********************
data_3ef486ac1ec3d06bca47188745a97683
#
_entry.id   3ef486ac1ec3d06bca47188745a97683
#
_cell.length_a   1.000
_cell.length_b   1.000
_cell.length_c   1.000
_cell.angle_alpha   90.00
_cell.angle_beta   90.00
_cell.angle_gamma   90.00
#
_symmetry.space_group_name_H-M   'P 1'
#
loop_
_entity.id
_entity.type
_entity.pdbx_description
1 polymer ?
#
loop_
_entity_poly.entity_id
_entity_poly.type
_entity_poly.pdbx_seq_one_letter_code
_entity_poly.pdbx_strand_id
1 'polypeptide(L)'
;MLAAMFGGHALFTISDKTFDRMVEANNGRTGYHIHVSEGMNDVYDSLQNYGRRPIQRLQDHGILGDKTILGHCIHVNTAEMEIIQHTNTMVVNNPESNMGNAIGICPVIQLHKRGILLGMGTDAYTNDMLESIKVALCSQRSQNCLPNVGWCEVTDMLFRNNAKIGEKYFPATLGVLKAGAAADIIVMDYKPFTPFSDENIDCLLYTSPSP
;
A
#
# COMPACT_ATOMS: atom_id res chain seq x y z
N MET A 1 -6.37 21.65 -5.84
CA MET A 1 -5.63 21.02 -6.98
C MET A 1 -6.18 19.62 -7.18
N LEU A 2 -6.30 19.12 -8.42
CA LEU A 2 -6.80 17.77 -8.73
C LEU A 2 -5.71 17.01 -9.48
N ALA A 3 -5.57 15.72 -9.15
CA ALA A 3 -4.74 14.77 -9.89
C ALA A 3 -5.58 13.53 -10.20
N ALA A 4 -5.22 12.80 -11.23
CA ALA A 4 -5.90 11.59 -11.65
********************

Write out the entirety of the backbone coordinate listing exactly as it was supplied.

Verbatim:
data_3ef486ac1ec3d06bca47188745a97683
#
_entry.id   3ef486ac1ec3d06bca47188745a97683
#
_cell.length_a   1.000
_cell.length_b   1.000
_cell.length_c   1.000
_cell.angle_alpha   90.00
_cell.angle_beta   90.00
_cell.angle_gamma   90.00
#
_symmetry.space_group_name_H-M   'P 1'
#
loop_
_entity.id
_entity.type
_entity.pdbx_description
1 polymer ?
#
loop_
_entity_poly.entity_id
_entity_poly.type
_entity_poly.pdbx_seq_one_letter_code
_entity_poly.pdbx_strand_id
1 'polypeptide(L)'
;MLAAMFGGHALFTISDKTFDRMVEANNGRTGYHIHVSEGMNDVYDSLQNYGRRPIQRLQDHGILGDKTILGHCIHVNTAEMEIIQHTNTMVVNNPESNMGNAIGICPVIQLHKRGILLGMGTDAYTNDMLESIKVALCSQRSQNCLPNVGWCEVTDMLFRNNAKIGEKYFPATLGVLKAGAAADIIVMDYKPFTPFSDENIDCLLYTSPSP
;
A
#
# COMPACT_ATOMS: atom_id res chain seq x y z
N MET A 1 -6.37 21.65 -5.84
CA MET A 1 -5.63 21.02 -6.98
C MET A 1 -6.18 19.62 -7.18
N LEU A 2 -6.30 19.12 -8.42
CA LEU A 2 -6.80 17.77 -8.73
C LEU A 2 -5.71 17.01 -9.48
N ALA A 3 -5.57 15.72 -9.15
CA ALA A 3 -4.74 14.77 -9.89
C ALA A 3 -5.58 13.53 -10.20
N ALA A 4 -5.22 12.80 -11.23
CA ALA A 4 -5.90 11.59 -11.65